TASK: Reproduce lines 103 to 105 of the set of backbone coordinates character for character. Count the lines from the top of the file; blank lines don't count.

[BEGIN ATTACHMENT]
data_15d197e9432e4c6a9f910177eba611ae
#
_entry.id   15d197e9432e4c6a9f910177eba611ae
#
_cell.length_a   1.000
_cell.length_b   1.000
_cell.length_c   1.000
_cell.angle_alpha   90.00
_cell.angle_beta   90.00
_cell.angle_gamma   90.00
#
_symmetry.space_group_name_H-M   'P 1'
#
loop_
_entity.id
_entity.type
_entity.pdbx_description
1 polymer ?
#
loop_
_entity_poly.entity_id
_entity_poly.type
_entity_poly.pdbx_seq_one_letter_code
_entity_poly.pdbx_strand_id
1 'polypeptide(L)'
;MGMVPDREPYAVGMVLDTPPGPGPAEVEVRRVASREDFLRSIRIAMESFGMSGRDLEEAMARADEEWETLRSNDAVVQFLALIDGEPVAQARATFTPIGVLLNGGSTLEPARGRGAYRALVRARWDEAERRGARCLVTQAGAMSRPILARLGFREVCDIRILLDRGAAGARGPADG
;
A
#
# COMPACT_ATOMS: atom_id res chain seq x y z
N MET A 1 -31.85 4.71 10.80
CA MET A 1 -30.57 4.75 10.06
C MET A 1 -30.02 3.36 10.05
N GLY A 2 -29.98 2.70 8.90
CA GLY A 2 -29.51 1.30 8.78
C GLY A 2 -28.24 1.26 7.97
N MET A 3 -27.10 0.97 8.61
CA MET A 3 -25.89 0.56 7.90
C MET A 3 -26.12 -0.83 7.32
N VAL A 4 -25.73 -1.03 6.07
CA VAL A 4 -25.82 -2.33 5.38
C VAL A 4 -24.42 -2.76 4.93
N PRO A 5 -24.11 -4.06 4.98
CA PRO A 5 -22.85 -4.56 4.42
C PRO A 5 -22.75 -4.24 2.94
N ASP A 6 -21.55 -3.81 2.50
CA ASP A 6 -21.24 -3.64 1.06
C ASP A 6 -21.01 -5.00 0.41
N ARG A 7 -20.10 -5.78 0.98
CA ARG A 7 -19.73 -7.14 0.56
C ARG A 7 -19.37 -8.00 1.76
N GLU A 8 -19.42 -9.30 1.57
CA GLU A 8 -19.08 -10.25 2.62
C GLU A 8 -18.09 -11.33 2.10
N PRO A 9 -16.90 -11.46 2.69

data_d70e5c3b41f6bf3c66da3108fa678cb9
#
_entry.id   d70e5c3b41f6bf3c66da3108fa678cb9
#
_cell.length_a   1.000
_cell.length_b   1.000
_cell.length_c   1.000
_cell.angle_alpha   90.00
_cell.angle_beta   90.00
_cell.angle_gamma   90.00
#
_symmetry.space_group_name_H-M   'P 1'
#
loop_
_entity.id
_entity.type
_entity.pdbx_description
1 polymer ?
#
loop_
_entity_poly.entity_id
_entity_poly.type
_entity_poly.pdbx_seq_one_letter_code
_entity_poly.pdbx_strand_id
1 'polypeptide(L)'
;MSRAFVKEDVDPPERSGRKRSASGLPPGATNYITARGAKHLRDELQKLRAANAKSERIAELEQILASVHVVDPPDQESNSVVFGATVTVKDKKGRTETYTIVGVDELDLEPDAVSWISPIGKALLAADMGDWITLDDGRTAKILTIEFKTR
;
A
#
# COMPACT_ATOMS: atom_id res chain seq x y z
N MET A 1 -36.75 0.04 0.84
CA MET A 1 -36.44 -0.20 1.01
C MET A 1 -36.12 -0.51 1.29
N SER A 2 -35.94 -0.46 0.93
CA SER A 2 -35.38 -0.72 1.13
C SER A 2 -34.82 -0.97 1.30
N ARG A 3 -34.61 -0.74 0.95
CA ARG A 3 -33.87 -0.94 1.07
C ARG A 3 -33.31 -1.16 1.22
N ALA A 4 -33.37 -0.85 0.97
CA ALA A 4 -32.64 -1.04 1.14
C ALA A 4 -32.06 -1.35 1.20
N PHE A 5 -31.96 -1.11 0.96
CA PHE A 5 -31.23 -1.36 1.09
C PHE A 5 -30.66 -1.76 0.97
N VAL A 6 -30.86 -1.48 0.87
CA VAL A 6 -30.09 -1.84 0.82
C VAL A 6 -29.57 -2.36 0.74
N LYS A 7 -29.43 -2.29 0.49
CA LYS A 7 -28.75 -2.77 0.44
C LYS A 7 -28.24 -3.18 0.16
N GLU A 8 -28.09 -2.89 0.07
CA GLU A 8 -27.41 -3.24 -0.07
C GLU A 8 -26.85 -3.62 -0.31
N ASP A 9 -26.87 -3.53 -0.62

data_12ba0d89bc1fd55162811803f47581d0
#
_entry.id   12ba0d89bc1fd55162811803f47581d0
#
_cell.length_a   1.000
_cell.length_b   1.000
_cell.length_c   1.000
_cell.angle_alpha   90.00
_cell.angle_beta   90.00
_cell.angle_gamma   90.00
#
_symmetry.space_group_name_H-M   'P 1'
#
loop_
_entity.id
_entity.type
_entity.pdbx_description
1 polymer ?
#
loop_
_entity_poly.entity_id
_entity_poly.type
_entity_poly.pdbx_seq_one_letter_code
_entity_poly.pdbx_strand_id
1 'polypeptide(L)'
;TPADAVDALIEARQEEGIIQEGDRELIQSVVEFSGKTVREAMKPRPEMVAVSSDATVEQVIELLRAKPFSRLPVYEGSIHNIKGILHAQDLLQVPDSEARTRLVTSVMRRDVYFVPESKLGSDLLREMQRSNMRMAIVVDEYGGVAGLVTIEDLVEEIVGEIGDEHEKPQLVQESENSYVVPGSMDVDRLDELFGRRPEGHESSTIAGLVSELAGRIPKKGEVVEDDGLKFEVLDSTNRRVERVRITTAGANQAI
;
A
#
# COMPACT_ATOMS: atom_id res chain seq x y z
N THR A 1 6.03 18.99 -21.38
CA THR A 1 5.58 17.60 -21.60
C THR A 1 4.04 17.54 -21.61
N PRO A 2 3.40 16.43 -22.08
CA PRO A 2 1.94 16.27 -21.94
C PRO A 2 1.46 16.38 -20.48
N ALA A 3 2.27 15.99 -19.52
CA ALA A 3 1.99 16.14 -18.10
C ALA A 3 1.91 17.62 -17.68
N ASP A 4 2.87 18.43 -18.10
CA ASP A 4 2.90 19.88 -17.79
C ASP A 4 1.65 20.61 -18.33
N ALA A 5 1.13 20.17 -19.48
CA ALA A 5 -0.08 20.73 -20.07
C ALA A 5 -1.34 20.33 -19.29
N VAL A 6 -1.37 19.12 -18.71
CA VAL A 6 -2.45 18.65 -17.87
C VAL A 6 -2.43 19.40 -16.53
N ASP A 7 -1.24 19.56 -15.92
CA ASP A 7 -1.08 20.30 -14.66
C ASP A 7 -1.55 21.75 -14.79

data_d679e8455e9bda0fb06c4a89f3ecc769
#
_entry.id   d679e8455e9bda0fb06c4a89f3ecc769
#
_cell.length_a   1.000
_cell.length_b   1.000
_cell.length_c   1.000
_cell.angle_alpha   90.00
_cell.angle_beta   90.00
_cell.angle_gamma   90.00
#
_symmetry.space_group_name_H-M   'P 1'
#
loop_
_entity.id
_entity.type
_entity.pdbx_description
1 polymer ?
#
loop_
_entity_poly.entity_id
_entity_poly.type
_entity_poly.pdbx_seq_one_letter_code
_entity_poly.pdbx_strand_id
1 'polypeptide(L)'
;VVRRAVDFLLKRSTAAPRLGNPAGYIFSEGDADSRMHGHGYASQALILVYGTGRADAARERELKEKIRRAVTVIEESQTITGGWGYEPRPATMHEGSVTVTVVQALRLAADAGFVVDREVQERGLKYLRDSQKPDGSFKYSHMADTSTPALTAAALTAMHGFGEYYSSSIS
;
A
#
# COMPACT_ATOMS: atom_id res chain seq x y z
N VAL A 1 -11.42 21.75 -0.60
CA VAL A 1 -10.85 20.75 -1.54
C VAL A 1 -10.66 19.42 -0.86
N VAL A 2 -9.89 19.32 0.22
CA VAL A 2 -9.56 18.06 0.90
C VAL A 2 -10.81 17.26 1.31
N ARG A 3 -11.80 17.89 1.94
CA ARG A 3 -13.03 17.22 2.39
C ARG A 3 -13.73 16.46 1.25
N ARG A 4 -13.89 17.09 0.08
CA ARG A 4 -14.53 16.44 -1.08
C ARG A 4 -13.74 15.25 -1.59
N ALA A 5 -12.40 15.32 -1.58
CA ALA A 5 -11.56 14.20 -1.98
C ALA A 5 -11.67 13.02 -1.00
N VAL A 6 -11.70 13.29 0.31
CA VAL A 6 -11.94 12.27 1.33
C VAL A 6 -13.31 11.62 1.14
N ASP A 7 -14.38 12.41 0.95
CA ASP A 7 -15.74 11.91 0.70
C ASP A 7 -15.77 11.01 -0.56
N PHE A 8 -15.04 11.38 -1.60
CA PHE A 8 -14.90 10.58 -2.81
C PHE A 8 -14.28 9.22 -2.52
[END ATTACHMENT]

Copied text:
C VAL A 6 -29.57 -2.36 0.74
N LYS A 7 -29.43 -2.29 0.49
CA LYS A 7 -28.75 -2.77 0.44